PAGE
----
Olive Ridley Sea Turtle – Lepidochelys olivacea

Description

Featuring a gray and green coloring as well as a heart shaped shell, the Olive Ridley Sea Turtle is one many people are familiar with. The young ones are mainly gray in color and as they get older they will become completely green. They are very small compared to other sea turtles as full grown they rarely weigh more than 100 pounds. They are also less than three feet in length as adults. In fact, they are categorized as the smallest species of sea turtle.

They have from six to nine pairs of costals and two pairs of front scales. Each of their front flippers has a set of claws that they use for digging when they reach land. The males and the females look very similar in color and size. The way you can tell them apart is that the males have a tail that sticks out and the females don’t.

Distribution

The vast majority of Olive Ridley Sea Turtles can be found in the Pacific Ocean. More specifically, towards the beach areas of Mexico. They are known to be distributed in locations all over the world though. Many of them reside along the coastal regions of South America and West Africa. Other prime locations for seeing them include Southern California and Northern Chile.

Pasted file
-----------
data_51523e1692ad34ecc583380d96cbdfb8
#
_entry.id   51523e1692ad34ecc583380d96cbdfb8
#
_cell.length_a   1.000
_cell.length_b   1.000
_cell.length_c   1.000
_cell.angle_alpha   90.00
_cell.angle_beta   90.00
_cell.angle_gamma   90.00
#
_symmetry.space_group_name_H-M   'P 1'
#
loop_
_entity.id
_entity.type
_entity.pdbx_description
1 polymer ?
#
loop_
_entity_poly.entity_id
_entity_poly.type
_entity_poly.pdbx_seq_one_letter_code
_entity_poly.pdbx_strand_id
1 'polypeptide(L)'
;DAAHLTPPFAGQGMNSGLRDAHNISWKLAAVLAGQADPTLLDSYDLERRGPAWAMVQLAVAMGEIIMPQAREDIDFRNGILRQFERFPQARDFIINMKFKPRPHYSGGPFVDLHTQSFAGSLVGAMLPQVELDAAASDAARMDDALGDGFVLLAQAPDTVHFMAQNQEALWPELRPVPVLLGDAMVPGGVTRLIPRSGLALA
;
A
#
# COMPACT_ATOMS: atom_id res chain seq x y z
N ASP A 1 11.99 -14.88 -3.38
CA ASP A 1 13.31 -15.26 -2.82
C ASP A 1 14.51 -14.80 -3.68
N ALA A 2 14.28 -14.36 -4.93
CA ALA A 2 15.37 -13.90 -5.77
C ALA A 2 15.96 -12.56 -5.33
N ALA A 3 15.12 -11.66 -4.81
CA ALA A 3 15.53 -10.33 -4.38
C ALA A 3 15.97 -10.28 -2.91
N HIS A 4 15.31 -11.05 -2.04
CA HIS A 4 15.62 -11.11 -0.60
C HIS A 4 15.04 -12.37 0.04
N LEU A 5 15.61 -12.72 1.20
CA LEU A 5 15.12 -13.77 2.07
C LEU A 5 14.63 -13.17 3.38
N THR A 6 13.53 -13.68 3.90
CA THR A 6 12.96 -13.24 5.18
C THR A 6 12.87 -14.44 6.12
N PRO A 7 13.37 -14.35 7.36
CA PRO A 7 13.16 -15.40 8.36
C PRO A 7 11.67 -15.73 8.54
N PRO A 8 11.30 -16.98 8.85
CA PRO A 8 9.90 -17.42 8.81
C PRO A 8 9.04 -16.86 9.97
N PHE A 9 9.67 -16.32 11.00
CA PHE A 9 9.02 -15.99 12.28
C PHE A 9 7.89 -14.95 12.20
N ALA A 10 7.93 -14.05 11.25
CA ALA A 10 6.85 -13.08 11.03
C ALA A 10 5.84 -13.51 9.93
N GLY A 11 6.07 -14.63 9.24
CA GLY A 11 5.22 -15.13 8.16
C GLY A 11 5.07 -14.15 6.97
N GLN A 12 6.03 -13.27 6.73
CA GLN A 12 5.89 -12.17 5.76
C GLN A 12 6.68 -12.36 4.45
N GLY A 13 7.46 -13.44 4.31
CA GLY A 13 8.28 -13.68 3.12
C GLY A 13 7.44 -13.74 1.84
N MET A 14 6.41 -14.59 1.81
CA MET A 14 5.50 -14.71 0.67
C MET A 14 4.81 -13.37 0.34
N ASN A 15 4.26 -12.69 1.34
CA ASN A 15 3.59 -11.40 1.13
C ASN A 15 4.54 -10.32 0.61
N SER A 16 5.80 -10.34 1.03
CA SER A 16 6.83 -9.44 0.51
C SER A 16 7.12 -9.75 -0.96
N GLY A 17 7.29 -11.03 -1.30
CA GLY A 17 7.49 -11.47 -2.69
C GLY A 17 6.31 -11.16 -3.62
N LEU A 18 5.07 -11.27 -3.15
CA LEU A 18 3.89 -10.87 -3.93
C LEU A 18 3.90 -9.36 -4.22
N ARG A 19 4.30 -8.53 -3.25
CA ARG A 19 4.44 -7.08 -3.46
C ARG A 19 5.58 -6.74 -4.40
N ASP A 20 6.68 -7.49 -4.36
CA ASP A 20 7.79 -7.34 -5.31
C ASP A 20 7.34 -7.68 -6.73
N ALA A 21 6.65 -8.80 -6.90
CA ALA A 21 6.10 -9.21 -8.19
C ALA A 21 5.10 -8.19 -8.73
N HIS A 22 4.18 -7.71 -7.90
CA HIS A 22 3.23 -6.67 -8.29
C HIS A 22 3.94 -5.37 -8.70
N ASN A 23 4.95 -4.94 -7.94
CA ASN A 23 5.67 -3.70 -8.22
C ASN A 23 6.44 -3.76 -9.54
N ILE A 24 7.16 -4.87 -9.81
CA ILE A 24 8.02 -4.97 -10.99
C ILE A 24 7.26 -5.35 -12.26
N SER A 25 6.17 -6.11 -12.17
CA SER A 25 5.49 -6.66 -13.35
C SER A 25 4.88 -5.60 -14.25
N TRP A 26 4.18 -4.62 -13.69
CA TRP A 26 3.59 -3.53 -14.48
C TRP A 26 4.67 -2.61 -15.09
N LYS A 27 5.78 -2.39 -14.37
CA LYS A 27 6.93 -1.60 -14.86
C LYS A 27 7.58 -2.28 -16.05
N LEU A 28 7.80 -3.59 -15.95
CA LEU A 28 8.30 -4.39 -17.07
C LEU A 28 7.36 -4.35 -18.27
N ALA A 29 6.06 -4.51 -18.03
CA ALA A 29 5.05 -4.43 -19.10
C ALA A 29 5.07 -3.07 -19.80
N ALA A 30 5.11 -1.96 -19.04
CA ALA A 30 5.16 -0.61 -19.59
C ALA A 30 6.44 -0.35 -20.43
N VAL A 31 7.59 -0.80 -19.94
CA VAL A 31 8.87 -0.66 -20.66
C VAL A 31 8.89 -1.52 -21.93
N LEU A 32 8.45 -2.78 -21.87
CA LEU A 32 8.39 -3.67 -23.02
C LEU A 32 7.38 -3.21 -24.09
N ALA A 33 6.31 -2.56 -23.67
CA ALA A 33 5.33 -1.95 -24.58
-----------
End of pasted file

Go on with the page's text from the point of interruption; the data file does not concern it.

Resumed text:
They are often seen in other locations between such points. This is because they migrate hundreds of miles in search of food and to reach their breeding grounds each year.

Diet /Feeding

These sea turtles feed on shrimp, crab, lobster, and jellyfish. When these items are hard to find they will turn to consuming various types of algae that are available.

Reproduction

Maturity is approximately 15 years of age for the Olive Ridley Sea Turtle. The females will reproduce at least once a year and most of them do so at least twice. They will lay up to 100 eggs at a time. It takes approximately 50 to 60 days for them to hatch. Then they will make their journey to the water.

The nesting habits of the Olive Ridley Sea Turtle are very unique when compared to other types of sea turtles out there. Instead of each female creating their own nest, they work together to create a very large one for all of them to deposit their eggs in. However, there are still some of this species that nest on their own and don’t join the larger group effort.

Conservation

There aren’t many conservation efforts in place right now for the Olive Ridley Sea Turtle. Approximately 800,000 of them are found in the world so one might assume that they don’t need our help. However, they are classified as an Vulnerable Species due to the fact that their natural habitat continues to be destroyed at an alarming rate.

The fact that the number of Olive Ridley Sea Turtles has dropped more than 50% in the last 45 years is something to be concerned about. If that trend continues then they may be extinct over the next 50 years. With the right conditions for the Olive Ridley Sea Turtle, one can easily live to be at least 50 years old.

Human Interaction

In spite of conservation efforts to protect their natural habitat, they continue to be killed for their meat. They are also killed for their skin as it has many uses. The eggs of the Olive Ridley Sea Turtle often get taken by people to consume as well. In many locations they end up in fishing nets that are meant to capture other types of aquatic life. Yet many of them suffer injuries or they die while in those nets.